Tin whiskers are conductive crystal hair-like growths that form unpredictably from tin and tin alloy surfaces. In electronic systems, the growth of tin whiskers presents a reliability concern due to their potential to create electrical shorts and metal vapor arcs. Concern over tin whiskers is increasing due to the development of smaller electronics and the increased use of pure tin and lead-free tin alloys. While much attention has been placed on developing tests to assess tin whisker growth propensity and mitigation strategies to prevent whisker failure, few studies have focused on the electrical characteristics of whiskers that cause product failures. With regard to electrical shorts, tin whisker mechanical bridging does not guarantee current flow between two differently electrically biased conductors. Due to surface films, the voltage difference between the conductors must exceed a threshold level in order to produce a current flow through the tin whisker to the bridged conductive surface. However, the influence of contact force and the presence of surface contaminants on the breakdown voltage of tin whiskers have not been adequately investigated. Whiskers also present a safety concern, since whisker-induced electrical shorts can initiate metal vapor arcs, which are capable of melting the metal and incinerating the plastics used in electronic products. The potential for metal vapor arc formation is influenced by several factors, including whisker geometry, bias voltage, and ambient pressure. Previous studies have demonstrated metal vapor arc formation using gold and tin wires; however, material and geometry differences between these test articles and actual tin whiskers may influence metal arc formation. Furthermore, the combined effects of several factors have not yet been studied, and a practical guide for assessing the potential for tin whisker–induced metal arc formation has not been provided. This work provides the characteristics and assessment of tin whisker-induced electrical shorting and metal vapor arcing. To determine the propensity for electrical shorting, the breakdown voltage of tin whiskers was measured using gold- and tin-coated probes to characterize the influence of two different contact materials on breakdown voltage. The effect of contact force on breakdown voltage and the current-voltage characteristics that are related to the failure mode and the possibility of electrical shorting by tin whiskers were also investigated. To assess the propensity of metal vapor arcing by tin whiskers, the effect of physical and electrical factors, such as whisker geometry, bias voltage, and pressure, on the formation of vapor arcing was investigated. Based on the experimental evidence, an arc current metric as a function of bias voltage and resistance was developed to characterize the potential for vapor arc formation by tin whisker. Finally, a logistic regression model that can assess the likelihood of vapor arc formation by tin whiskers and be used as a guideline for circuit design in terms of minimizing the vapor arc propensity via tin whiskers was developed.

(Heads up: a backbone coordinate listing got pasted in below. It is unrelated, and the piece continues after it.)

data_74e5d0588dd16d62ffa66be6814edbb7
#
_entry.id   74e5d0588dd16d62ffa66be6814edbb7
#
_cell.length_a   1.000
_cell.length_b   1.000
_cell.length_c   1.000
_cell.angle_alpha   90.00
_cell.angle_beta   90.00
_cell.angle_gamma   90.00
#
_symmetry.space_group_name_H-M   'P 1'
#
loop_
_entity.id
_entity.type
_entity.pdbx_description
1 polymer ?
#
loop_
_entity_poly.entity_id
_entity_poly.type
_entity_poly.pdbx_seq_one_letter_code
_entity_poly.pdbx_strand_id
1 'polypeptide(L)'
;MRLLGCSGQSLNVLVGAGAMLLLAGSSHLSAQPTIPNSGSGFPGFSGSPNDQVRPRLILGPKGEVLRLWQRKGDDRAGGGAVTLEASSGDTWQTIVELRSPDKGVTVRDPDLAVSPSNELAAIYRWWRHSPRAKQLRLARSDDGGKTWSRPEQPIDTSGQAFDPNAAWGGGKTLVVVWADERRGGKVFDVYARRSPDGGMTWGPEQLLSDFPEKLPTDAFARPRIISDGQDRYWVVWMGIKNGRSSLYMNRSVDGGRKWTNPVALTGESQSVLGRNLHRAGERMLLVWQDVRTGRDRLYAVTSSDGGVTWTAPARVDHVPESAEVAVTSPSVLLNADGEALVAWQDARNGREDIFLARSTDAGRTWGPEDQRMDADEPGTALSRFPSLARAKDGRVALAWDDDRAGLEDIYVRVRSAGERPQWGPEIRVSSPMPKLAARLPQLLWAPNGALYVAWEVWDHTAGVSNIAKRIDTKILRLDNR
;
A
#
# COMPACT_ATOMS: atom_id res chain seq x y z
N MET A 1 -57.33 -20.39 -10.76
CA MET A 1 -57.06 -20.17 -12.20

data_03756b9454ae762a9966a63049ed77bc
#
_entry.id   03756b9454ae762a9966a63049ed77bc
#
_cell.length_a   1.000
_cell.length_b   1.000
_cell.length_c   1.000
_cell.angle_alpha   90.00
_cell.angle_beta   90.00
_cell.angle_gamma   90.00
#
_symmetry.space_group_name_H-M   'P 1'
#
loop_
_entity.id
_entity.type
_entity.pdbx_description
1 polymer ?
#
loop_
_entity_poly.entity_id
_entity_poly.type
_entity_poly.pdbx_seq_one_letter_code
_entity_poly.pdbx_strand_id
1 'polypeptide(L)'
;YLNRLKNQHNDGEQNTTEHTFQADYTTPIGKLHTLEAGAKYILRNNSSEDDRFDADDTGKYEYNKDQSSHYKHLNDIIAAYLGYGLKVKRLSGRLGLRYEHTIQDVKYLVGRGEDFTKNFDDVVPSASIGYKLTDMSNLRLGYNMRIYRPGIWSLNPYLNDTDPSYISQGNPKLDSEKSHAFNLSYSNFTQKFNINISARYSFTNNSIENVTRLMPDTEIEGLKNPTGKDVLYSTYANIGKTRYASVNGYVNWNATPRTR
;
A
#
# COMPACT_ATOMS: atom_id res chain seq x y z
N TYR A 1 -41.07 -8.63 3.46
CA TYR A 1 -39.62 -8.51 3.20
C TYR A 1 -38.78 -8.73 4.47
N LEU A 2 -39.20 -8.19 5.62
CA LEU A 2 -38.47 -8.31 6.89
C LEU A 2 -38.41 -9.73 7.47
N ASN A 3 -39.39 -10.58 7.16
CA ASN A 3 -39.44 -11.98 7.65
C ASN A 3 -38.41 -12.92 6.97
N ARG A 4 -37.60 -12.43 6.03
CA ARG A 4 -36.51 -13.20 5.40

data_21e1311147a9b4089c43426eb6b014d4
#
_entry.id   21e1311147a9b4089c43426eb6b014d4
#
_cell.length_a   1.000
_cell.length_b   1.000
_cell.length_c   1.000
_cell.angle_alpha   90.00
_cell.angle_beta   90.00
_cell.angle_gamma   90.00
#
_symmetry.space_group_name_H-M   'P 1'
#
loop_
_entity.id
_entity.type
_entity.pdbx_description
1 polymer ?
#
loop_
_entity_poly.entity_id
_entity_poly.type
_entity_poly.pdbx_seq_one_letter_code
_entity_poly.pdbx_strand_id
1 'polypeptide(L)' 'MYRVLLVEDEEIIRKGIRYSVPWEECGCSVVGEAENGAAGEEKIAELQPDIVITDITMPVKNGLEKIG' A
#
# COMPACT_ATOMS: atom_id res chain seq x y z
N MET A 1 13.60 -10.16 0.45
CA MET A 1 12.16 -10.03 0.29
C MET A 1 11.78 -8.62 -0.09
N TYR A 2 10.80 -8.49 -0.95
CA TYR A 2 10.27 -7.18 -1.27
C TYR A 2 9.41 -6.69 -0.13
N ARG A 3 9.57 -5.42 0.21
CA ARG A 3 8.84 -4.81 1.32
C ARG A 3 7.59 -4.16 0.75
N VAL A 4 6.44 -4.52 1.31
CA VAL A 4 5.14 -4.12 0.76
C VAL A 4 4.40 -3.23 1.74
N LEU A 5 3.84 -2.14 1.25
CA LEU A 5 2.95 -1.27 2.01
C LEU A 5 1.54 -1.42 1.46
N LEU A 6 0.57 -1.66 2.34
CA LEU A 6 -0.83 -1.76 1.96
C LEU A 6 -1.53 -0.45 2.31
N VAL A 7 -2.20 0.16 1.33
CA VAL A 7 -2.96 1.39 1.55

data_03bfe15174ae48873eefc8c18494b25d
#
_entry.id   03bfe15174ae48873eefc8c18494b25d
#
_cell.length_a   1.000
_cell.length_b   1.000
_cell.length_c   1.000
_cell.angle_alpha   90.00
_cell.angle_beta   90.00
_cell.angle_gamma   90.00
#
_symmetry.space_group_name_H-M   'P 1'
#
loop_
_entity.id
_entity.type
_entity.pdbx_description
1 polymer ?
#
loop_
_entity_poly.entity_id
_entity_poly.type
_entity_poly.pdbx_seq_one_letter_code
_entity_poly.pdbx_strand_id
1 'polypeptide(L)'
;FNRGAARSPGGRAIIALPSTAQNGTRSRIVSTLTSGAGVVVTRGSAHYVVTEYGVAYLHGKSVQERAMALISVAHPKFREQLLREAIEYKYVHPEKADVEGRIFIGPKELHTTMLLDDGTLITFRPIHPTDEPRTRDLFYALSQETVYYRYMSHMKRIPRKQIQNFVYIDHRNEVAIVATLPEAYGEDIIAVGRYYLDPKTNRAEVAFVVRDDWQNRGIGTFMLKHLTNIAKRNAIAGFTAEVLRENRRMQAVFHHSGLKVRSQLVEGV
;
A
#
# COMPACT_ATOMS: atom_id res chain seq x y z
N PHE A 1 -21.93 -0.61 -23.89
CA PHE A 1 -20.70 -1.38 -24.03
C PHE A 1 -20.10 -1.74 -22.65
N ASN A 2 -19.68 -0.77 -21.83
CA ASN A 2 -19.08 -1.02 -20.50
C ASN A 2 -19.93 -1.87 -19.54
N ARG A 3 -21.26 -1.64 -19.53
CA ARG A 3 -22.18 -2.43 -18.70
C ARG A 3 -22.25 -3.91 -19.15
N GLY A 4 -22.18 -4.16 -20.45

Nelson III, Raymond (Ph.D)
Concurrent Multi-Part Multi-Event Design Refresh Planning Models Incorporating Solution Requirements and Part-Unique Temporal Constraints
Technology obsolescence, also known as DMSMS (Diminishing Manufacturing Sources and Material Shortages), is a significant problem for systems whose operational life is much longer than the procurement lifetimes of their constitute components. The most severely affected systems are sustainment-dominated, which means their long-term sustainment (life-cycle) costs significantly exceed the procurement cost for the system. Unlike high-volume commercial products, these sustainment-dominated systems may require design refreshes to simply remain manufacturable and supportable. A strategic method for reducing the life-cycle cost impact of DMSMS is called refresh planning. The goal of refresh planning is to determine when design refreshes should occur (or what the frequency of refreshes should be) and how to manage the system components that are obsolete or soon to be obsolete at the design refreshes.
Existing strategic management approaches focus on methods for determining design refresh dates. While creating a set of feasible design refresh plans is achievable using existing design refresh planning methodologies, the generated refresh plans may not satisfy the needs of the designers (sustainers and customers) because they do not conform to the constraints imposed on the system.
This dissertation develops a new refresh planning model that satisfies refresh structure requirements (i.e., requirements that constrain the form of the refresh plan to be periodic) and develops and presents the definition, generalization, synthesis and application of part-unique temporal constraints in the design refresh planning process for systems impacted by DMSMS-type obsolescence.
Oh, Hyunseok (Ph.D)
Prognostics of Ball Bearing based on Vibration and Acoustic Emission Analysis